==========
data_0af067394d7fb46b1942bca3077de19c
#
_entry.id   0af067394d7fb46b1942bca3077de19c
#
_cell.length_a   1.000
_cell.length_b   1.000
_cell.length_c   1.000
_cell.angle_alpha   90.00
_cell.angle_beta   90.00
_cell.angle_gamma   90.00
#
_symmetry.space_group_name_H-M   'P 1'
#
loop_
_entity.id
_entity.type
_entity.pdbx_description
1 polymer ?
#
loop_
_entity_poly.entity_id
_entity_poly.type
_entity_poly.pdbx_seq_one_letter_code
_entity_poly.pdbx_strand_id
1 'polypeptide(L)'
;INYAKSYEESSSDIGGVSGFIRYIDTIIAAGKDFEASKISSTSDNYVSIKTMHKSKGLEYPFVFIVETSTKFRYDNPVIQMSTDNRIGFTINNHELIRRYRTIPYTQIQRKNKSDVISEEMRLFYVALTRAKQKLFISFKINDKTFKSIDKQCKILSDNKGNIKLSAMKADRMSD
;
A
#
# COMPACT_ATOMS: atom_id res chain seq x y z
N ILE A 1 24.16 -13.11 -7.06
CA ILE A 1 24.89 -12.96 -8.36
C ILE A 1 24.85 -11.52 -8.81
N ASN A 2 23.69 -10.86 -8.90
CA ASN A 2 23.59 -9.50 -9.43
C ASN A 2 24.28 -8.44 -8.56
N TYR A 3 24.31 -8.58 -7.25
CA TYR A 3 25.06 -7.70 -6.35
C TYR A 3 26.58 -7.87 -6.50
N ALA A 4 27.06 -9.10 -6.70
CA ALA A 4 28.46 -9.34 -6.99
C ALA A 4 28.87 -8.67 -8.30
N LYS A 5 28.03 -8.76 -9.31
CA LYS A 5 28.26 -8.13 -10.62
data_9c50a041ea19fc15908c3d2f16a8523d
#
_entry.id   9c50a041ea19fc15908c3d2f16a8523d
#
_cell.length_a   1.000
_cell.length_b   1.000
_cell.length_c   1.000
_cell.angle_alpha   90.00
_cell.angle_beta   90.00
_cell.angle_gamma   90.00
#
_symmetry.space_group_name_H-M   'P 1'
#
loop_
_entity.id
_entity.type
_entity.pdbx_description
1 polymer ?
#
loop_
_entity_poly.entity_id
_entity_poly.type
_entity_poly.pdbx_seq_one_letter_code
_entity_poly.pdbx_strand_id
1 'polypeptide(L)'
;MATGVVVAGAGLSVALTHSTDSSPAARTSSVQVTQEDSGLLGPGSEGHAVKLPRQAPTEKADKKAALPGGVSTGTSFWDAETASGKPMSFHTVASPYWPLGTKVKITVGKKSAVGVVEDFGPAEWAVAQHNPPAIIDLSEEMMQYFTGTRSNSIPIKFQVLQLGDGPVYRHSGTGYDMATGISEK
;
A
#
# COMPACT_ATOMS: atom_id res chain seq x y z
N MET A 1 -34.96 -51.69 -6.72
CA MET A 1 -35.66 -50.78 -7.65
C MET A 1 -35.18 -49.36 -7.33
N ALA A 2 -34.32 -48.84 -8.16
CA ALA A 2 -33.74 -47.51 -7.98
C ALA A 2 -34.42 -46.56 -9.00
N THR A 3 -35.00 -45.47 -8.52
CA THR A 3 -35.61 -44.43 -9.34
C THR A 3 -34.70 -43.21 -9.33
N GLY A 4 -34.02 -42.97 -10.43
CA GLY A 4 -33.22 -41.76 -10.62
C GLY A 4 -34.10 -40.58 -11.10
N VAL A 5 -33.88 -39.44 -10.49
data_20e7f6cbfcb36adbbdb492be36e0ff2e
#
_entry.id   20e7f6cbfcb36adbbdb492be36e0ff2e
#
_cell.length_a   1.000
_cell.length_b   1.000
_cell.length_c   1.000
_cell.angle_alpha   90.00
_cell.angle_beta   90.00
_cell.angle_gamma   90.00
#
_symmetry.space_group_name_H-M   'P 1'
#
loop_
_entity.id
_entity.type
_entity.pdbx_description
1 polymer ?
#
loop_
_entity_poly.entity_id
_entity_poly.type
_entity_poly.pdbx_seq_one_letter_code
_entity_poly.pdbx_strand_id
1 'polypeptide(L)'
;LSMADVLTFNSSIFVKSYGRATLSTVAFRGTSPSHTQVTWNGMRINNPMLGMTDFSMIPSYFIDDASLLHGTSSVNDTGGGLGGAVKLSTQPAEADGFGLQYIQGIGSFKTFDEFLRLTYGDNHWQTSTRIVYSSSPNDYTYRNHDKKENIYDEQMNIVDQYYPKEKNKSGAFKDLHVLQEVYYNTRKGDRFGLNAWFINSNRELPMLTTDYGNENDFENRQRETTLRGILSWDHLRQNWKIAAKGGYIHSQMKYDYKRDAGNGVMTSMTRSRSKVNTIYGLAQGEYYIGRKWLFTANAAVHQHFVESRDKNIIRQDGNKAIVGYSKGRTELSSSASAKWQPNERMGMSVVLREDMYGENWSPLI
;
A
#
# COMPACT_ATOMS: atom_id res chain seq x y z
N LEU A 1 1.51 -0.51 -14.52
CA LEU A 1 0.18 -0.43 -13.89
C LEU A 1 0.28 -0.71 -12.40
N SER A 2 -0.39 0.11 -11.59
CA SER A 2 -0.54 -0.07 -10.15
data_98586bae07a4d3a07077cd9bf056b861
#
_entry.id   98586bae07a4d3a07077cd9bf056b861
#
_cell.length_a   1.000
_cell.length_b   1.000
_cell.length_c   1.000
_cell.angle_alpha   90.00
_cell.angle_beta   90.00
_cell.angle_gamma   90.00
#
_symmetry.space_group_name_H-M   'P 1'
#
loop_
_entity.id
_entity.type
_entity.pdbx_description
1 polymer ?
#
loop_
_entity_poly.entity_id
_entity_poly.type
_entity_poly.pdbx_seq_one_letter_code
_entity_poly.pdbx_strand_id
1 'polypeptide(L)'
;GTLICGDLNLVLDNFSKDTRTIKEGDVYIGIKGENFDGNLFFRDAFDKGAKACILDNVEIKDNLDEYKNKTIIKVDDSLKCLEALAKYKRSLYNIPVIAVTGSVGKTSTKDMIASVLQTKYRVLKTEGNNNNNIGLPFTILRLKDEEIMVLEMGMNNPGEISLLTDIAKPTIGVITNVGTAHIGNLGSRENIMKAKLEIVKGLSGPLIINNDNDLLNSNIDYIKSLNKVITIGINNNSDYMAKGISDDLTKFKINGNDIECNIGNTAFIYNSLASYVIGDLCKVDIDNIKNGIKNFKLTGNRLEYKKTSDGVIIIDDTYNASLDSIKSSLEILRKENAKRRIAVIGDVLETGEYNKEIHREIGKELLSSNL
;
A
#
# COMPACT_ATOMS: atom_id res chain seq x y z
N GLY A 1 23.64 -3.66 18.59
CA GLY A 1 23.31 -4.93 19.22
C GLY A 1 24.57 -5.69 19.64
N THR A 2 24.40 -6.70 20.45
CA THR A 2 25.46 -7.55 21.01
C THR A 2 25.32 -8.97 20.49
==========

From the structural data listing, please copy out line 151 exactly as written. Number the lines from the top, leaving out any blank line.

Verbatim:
#